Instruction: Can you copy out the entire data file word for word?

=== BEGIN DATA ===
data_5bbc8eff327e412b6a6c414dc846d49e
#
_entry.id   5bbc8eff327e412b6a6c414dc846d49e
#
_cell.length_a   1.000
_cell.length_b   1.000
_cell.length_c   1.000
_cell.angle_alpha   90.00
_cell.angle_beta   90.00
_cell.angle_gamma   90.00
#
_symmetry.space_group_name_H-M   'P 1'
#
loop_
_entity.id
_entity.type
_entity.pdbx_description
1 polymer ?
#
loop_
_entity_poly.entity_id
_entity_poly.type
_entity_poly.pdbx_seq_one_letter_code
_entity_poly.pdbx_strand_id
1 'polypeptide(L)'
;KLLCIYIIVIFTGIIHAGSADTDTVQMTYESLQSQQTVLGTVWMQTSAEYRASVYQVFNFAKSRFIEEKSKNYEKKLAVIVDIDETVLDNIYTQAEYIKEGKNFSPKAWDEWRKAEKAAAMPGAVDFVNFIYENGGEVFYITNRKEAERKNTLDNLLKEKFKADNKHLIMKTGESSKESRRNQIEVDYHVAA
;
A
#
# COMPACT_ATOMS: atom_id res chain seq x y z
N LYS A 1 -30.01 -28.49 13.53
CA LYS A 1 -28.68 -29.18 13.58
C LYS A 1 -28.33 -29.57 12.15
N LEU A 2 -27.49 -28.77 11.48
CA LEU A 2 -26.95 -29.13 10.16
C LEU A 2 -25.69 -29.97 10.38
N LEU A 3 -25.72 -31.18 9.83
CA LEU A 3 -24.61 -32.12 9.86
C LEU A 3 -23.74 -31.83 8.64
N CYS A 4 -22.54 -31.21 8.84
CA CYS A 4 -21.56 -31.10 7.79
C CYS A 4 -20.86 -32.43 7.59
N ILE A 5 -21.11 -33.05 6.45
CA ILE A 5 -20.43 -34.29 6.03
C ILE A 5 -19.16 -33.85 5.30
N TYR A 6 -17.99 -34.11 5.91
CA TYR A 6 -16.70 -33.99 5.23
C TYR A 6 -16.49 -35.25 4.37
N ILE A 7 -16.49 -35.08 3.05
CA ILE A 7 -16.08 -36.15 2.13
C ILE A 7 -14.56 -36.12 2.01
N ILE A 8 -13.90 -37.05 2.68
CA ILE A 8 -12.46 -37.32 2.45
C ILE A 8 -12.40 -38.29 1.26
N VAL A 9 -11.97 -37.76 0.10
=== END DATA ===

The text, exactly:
data_5bbc8eff327e412b6a6c414dc846d49e
#
_entry.id   5bbc8eff327e412b6a6c414dc846d49e
#
_cell.length_a   1.000
_cell.length_b   1.000
_cell.length_c   1.000
_cell.angle_alpha   90.00
_cell.angle_beta   90.00
_cell.angle_gamma   90.00
#
_symmetry.space_group_name_H-M   'P 1'
#
loop_
_entity.id
_entity.type
_entity.pdbx_description
1 polymer ?
#
loop_
_entity_poly.entity_id
_entity_poly.type
_entity_poly.pdbx_seq_one_letter_code
_entity_poly.pdbx_strand_id
1 'polypeptide(L)'
;KLLCIYIIVIFTGIIHAGSADTDTVQMTYESLQSQQTVLGTVWMQTSAEYRASVYQVFNFAKSRFIEEKSKNYEKKLAVIVDIDETVLDNIYTQAEYIKEGKNFSPKAWDEWRKAEKAAAMPGAVDFVNFIYENGGEVFYITNRKEAERKNTLDNLLKEKFKADNKHLIMKTGESSKESRRNQIEVDYHVAA
;
A
#
# COMPACT_ATOMS: atom_id res chain seq x y z
N LYS A 1 -30.01 -28.49 13.53
CA LYS A 1 -28.68 -29.18 13.58
C LYS A 1 -28.33 -29.57 12.15
N LEU A 2 -27.49 -28.77 11.48
CA LEU A 2 -26.95 -29.13 10.16
C LEU A 2 -25.69 -29.97 10.38
N LEU A 3 -25.72 -31.18 9.83
CA LEU A 3 -24.61 -32.12 9.86
C LEU A 3 -23.74 -31.83 8.64
N CYS A 4 -22.54 -31.21 8.84
CA CYS A 4 -21.56 -31.10 7.79
C CYS A 4 -20.86 -32.43 7.59
N ILE A 5 -21.11 -33.05 6.45
CA ILE A 5 -20.43 -34.29 6.03
C ILE A 5 -19.16 -33.85 5.30
N TYR A 6 -17.99 -34.11 5.91
CA TYR A 6 -16.70 -33.99 5.23
C TYR A 6 -16.49 -35.25 4.37
N ILE A 7 -16.49 -35.08 3.05
CA ILE A 7 -16.08 -36.15 2.13
C ILE A 7 -14.56 -36.12 2.01
N ILE A 8 -13.90 -37.05 2.68
CA ILE A 8 -12.46 -37.32 2.45
C ILE A 8 -12.40 -38.29 1.26
N VAL A 9 -11.97 -37.76 0.10